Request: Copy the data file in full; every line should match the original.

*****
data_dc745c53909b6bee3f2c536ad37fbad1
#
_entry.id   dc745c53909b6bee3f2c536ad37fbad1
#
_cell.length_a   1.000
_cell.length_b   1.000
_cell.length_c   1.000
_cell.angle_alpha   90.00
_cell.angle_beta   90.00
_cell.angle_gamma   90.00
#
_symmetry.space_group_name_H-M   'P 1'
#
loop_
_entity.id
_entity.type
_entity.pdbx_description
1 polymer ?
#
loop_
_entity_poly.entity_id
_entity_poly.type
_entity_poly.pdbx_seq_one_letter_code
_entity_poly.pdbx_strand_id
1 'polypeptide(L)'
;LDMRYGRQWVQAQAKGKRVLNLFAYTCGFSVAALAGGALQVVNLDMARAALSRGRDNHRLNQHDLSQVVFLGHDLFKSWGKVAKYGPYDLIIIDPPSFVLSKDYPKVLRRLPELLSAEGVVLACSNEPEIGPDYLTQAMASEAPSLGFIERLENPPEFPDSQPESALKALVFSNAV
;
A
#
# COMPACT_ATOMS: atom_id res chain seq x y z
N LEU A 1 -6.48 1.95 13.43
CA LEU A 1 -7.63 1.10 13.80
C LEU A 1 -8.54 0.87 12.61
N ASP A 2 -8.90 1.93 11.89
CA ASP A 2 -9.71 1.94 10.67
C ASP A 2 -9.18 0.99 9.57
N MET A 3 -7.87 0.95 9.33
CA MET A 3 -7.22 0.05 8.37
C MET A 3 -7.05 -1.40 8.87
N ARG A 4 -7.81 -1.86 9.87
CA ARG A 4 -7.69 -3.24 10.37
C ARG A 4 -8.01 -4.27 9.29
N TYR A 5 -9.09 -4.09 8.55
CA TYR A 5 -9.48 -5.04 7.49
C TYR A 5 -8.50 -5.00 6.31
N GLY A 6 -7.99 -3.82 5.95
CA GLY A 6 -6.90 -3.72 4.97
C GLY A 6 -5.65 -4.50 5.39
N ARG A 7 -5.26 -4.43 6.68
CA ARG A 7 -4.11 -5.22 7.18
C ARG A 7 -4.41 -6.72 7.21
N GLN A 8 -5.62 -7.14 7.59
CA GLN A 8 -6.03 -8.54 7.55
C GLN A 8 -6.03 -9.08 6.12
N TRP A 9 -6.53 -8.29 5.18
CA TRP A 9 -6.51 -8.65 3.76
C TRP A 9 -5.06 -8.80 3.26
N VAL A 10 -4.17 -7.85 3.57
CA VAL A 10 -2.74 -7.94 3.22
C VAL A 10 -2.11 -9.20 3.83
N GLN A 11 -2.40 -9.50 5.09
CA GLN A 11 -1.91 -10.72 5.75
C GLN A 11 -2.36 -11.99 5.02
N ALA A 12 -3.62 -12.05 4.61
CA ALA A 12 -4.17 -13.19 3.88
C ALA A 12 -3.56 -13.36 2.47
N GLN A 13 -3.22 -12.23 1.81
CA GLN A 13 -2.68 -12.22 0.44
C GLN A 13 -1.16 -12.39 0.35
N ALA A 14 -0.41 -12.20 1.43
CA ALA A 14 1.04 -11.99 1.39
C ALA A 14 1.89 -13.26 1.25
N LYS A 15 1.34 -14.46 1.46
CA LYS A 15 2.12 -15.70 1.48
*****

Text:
data_dc745c53909b6bee3f2c536ad37fbad1
#
_entry.id   dc745c53909b6bee3f2c536ad37fbad1
#
_cell.length_a   1.000
_cell.length_b   1.000
_cell.length_c   1.000
_cell.angle_alpha   90.00
_cell.angle_beta   90.00
_cell.angle_gamma   90.00
#
_symmetry.space_group_name_H-M   'P 1'
#
loop_
_entity.id
_entity.type
_entity.pdbx_description
1 polymer ?
#
loop_
_entity_poly.entity_id
_entity_poly.type
_entity_poly.pdbx_seq_one_letter_code
_entity_poly.pdbx_strand_id
1 'polypeptide(L)'
;LDMRYGRQWVQAQAKGKRVLNLFAYTCGFSVAALAGGALQVVNLDMARAALSRGRDNHRLNQHDLSQVVFLGHDLFKSWGKVAKYGPYDLIIIDPPSFVLSKDYPKVLRRLPELLSAEGVVLACSNEPEIGPDYLTQAMASEAPSLGFIERLENPPEFPDSQPESALKALVFSNAV
;
A
#
# COMPACT_ATOMS: atom_id res chain seq x y z
N LEU A 1 -6.48 1.95 13.43
CA LEU A 1 -7.63 1.10 13.80
C LEU A 1 -8.54 0.87 12.61
N ASP A 2 -8.90 1.93 11.89
CA ASP A 2 -9.71 1.94 10.67
C ASP A 2 -9.18 0.99 9.57
N MET A 3 -7.87 0.95 9.33
CA MET A 3 -7.22 0.05 8.37
C MET A 3 -7.05 -1.40 8.87
N ARG A 4 -7.81 -1.86 9.87
CA ARG A 4 -7.69 -3.24 10.37
C ARG A 4 -8.01 -4.27 9.29
N TYR A 5 -9.09 -4.09 8.55
CA TYR A 5 -9.48 -5.04 7.49
C TYR A 5 -8.50 -5.00 6.31
N GLY A 6 -7.99 -3.82 5.95
CA GLY A 6 -6.90 -3.72 4.97
C GLY A 6 -5.65 -4.50 5.39
N ARG A 7 -5.26 -4.43 6.68
CA ARG A 7 -4.11 -5.22 7.18
C ARG A 7 -4.41 -6.72 7.21
N GLN A 8 -5.62 -7.14 7.59
CA GLN A 8 -6.03 -8.54 7.55
C GLN A 8 -6.03 -9.08 6.12
N TRP A 9 -6.53 -8.29 5.18
CA TRP A 9 -6.51 -8.65 3.76
C TRP A 9 -5.06 -8.80 3.26
N VAL A 10 -4.17 -7.85 3.57
CA VAL A 10 -2.74 -7.94 3.22
C VAL A 10 -2.11 -9.20 3.83
N GLN A 11 -2.40 -9.50 5.09
CA GLN A 11 -1.91 -10.72 5.75
C GLN A 11 -2.36 -11.99 5.02
N ALA A 12 -3.62 -12.05 4.61
CA ALA A 12 -4.17 -13.19 3.88
C ALA A 12 -3.56 -13.36 2.47
N GLN A 13 -3.22 -12.23 1.81
CA GLN A 13 -2.68 -12.22 0.44
C GLN A 13 -1.16 -12.39 0.35
N ALA A 14 -0.41 -12.20 1.43
CA ALA A 14 1.04 -11.99 1.39
C ALA A 14 1.89 -13.26 1.25
N LYS A 15 1.34 -14.46 1.46
CA LYS A 15 2.12 -15.70 1.48